by Natalie Donghia, May 2011
“Tonight I visited an exhibition by a young artist who used to work helping to install my shows in an old toy factory in the Marais district of Paris. She amazed me and is quite fearless. Daring. I have to remember that risk taking is the crucial ingredient of surprise.” –Sheila Hicks
The first floor of Philadelphia’s Institute of Contemporary Art currently wears a dress of colorful linen, cotton, wool and synthetic threads. Hanging fiber installations become nebulous constellations, arterial confections. Heaps of carefully arranged silk tassels, such as the installation The Evolving Tapestry: He/She lie exposed like a code for the viewer to decipher. A palpably monastic, serene quality pervades the rooms. The gallery of works stands in homage to its indefatigable, irreverent creator.
This retrospective, the artist’s first, superlatively achieves the goal of any exhibition of its caliber. It comprehensively gathers half a century’s worth of artwork and allows for consideration of the career of an artist committed to exposing the textile associations that bind our lives. Woolgathering, as it were.
Sheila Hicks’s work spans languages, cultures and continents. In an era marked by unprecedented advances in every known facet of the telecommunications spectrum, where the advent of the internet has given rise to a codified vocabulary studded with phrases such as “real time” and “instant messaging,” Hicks has forged her own “world wide web” fifty years in the making—a body of work that evidences both the artist’s awareness of nascent technological systems and mastery of traditional weaving techniques. The work is best summarized as textile art. In truth, however, there is no easy description—the pieces range from two-dimensional swatches of hand-woven fabric no larger than a postcard to monumental free-standing fiber and yarn installations meters in length.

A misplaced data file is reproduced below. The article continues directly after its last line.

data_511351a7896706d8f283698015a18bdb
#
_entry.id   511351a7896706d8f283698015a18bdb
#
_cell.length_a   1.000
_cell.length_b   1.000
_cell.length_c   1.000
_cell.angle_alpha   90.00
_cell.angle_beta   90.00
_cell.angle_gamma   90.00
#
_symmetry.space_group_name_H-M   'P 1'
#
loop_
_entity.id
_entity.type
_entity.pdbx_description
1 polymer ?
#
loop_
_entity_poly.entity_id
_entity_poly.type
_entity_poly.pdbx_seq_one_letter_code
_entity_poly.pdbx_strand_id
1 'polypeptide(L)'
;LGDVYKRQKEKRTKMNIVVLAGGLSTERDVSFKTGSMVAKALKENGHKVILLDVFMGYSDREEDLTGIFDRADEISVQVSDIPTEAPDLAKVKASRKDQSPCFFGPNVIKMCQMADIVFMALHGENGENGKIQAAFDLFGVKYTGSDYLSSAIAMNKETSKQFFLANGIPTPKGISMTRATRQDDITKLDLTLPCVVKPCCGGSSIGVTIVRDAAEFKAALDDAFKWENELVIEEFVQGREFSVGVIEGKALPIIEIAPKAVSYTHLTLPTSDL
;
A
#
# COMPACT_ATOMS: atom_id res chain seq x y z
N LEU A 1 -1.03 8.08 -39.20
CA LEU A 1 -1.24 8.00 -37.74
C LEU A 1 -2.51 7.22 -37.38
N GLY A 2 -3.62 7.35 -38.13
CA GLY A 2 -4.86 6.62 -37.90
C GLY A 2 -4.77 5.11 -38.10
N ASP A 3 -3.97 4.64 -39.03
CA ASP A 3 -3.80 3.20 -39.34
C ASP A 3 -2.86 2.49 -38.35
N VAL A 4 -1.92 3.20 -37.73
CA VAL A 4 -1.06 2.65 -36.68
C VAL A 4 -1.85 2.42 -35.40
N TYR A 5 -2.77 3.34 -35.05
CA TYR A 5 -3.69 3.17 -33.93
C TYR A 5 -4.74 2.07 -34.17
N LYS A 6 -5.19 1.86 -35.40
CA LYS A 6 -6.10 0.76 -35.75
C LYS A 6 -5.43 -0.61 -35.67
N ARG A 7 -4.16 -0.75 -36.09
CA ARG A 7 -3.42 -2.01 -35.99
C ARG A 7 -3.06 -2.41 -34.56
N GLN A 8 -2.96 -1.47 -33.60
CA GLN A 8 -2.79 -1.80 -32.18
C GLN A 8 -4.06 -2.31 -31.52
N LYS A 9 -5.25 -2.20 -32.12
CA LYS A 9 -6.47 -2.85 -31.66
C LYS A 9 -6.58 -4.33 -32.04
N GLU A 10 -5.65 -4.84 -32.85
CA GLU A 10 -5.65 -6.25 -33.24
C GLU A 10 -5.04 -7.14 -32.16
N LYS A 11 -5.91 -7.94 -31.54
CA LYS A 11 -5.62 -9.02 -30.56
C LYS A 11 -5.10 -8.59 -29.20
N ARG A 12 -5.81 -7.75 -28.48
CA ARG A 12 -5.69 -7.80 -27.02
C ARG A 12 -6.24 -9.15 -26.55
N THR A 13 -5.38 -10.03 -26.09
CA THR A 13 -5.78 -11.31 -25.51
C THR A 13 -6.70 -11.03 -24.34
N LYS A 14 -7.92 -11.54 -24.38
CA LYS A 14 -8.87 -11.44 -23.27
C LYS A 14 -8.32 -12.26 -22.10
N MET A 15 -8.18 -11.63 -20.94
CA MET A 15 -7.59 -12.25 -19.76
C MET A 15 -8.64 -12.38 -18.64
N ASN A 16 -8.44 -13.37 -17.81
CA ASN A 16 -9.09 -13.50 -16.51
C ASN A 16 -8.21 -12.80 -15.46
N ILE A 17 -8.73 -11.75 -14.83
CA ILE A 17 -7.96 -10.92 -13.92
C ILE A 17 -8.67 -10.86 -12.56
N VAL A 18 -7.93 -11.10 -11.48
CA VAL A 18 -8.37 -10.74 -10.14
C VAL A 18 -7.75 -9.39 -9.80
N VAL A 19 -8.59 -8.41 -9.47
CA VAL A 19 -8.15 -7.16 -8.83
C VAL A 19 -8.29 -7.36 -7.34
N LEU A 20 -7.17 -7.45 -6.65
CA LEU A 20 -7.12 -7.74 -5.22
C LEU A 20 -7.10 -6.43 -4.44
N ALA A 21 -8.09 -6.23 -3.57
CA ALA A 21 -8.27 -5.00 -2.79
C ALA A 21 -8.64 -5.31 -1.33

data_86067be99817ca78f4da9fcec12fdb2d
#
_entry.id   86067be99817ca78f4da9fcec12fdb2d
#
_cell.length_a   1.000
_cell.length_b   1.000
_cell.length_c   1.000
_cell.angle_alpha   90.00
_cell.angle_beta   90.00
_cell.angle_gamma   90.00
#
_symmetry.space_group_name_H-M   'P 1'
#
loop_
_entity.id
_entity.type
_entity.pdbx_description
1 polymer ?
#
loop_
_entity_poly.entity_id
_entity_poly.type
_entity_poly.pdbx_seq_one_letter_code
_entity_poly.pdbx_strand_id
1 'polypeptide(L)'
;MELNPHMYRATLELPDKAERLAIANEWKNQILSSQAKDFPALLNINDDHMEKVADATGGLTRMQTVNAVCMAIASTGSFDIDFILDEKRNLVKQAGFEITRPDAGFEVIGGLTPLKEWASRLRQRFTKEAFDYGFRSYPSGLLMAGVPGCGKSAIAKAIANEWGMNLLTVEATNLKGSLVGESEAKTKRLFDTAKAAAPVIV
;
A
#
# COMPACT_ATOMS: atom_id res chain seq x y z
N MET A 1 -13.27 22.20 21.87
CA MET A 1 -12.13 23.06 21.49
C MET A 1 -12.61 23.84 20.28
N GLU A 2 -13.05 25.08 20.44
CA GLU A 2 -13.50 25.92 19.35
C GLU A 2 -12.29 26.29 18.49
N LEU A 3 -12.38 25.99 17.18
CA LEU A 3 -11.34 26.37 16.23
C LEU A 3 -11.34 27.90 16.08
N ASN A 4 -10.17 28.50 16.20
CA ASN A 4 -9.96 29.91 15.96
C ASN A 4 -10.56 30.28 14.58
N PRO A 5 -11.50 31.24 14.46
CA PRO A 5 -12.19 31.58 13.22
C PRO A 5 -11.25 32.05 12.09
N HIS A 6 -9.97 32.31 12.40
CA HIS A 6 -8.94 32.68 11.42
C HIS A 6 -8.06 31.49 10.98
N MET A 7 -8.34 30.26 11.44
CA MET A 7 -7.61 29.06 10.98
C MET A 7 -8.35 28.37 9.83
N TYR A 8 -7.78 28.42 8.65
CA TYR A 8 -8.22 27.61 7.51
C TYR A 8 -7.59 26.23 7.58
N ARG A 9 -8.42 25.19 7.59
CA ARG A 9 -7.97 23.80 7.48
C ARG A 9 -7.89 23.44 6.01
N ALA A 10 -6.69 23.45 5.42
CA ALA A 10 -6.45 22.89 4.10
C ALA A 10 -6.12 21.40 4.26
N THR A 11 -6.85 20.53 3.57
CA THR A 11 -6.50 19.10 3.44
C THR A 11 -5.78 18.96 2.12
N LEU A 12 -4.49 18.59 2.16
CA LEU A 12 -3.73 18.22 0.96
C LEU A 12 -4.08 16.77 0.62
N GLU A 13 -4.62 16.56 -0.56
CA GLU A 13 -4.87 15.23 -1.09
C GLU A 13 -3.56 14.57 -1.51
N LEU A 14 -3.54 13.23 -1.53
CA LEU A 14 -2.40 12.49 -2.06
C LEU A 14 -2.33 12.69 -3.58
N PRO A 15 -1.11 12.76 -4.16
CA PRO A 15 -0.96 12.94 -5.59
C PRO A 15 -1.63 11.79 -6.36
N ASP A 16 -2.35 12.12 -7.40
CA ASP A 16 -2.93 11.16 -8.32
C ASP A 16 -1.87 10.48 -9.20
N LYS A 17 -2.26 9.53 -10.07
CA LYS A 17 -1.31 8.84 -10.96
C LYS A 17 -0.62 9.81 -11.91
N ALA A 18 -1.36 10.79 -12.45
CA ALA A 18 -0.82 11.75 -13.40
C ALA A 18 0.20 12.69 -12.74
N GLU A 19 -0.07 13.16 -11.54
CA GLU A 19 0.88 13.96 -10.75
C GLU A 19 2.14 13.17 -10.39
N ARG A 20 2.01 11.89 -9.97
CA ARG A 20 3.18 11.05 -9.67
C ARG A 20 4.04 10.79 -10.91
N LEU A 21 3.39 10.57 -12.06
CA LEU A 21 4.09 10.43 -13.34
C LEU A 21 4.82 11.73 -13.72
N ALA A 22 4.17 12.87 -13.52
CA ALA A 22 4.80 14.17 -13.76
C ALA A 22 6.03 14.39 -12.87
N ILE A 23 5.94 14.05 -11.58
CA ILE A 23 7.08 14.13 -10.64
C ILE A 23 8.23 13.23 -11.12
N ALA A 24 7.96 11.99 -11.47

Emblematic to Hicks’s work is the process through which the piece comes into being—the hand of the artificer at work, often beginning with one solid concept or a single drawn line. A piece by Hicks is not only a woven work, but rather, a tapestry of symbols, meanings and associations: a poem. It presents a formula, a synthesis of conflict and resolution made tangible by the form and meaning of the completed work. Scholars have already likened her work to texts in which metaphor reigns supreme. I do not challenge these interpretations, but I will add that Hicks’s pieces are playful, colorful systems, texts that encapsulate some of the most profound concepts: language, culture, identity, and I daresay, the imaginative spirit that exists at the foundations of civilization.
Sheila Hicks: 50 Years
24 March—7 August 2011
Institute of Contemporary Art
118 South 36th Street, Philadelphia